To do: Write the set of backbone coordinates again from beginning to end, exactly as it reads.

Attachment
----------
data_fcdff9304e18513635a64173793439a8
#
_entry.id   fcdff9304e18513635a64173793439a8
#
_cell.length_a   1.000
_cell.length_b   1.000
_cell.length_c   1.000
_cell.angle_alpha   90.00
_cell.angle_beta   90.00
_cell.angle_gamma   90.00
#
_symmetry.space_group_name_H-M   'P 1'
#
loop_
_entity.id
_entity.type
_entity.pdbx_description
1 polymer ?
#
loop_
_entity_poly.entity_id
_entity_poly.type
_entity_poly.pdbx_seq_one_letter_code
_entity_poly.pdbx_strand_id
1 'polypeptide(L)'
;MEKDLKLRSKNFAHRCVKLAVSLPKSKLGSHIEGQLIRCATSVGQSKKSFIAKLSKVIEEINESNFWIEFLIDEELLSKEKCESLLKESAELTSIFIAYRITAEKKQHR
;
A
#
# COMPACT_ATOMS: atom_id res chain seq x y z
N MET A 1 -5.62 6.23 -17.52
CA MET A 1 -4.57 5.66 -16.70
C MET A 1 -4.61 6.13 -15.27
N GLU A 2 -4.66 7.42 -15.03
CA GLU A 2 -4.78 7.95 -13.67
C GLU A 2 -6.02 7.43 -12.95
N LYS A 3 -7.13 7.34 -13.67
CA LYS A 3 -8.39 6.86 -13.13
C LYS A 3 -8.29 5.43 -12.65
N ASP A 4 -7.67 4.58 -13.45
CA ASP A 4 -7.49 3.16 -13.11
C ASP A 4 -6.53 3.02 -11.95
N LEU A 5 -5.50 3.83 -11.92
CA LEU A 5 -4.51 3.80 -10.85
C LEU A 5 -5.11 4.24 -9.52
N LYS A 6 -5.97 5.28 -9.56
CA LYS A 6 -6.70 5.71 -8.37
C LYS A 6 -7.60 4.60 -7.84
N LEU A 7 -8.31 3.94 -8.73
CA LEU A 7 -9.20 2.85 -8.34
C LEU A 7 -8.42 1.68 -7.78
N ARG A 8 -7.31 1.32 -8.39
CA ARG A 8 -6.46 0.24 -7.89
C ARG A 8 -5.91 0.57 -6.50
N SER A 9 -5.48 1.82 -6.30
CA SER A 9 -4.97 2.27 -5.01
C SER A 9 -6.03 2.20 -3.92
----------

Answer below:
data_fcdff9304e18513635a64173793439a8
#
_entry.id   fcdff9304e18513635a64173793439a8
#
_cell.length_a   1.000
_cell.length_b   1.000
_cell.length_c   1.000
_cell.angle_alpha   90.00
_cell.angle_beta   90.00
_cell.angle_gamma   90.00
#
_symmetry.space_group_name_H-M   'P 1'
#
loop_
_entity.id
_entity.type
_entity.pdbx_description
1 polymer ?
#
loop_
_entity_poly.entity_id
_entity_poly.type
_entity_poly.pdbx_seq_one_letter_code
_entity_poly.pdbx_strand_id
1 'polypeptide(L)'
;MEKDLKLRSKNFAHRCVKLAVSLPKSKLGSHIEGQLIRCATSVGQSKKSFIAKLSKVIEEINESNFWIEFLIDEELLSKEKCESLLKESAELTSIFIAYRITAEKKQHR
;
A
#
# COMPACT_ATOMS: atom_id res chain seq x y z
N MET A 1 -5.62 6.23 -17.52
CA MET A 1 -4.57 5.66 -16.70
C MET A 1 -4.61 6.13 -15.27
N GLU A 2 -4.66 7.42 -15.03
CA GLU A 2 -4.78 7.95 -13.67
C GLU A 2 -6.02 7.43 -12.95
N LYS A 3 -7.13 7.34 -13.67
CA LYS A 3 -8.39 6.86 -13.13
C LYS A 3 -8.29 5.43 -12.65
N ASP A 4 -7.67 4.58 -13.45
CA ASP A 4 -7.49 3.16 -13.11
C ASP A 4 -6.53 3.02 -11.95
N LEU A 5 -5.50 3.83 -11.92
CA LEU A 5 -4.51 3.80 -10.85
C LEU A 5 -5.11 4.24 -9.52
N LYS A 6 -5.97 5.28 -9.56
CA LYS A 6 -6.70 5.71 -8.37
C LYS A 6 -7.60 4.60 -7.84
N LEU A 7 -8.31 3.94 -8.73
CA LEU A 7 -9.20 2.85 -8.34
C LEU A 7 -8.42 1.68 -7.78
N ARG A 8 -7.31 1.32 -8.39
CA ARG A 8 -6.46 0.24 -7.89
C ARG A 8 -5.91 0.57 -6.50
N SER A 9 -5.48 1.82 -6.30
CA SER A 9 -4.97 2.27 -5.01
C SER A 9 -6.03 2.20 -3.92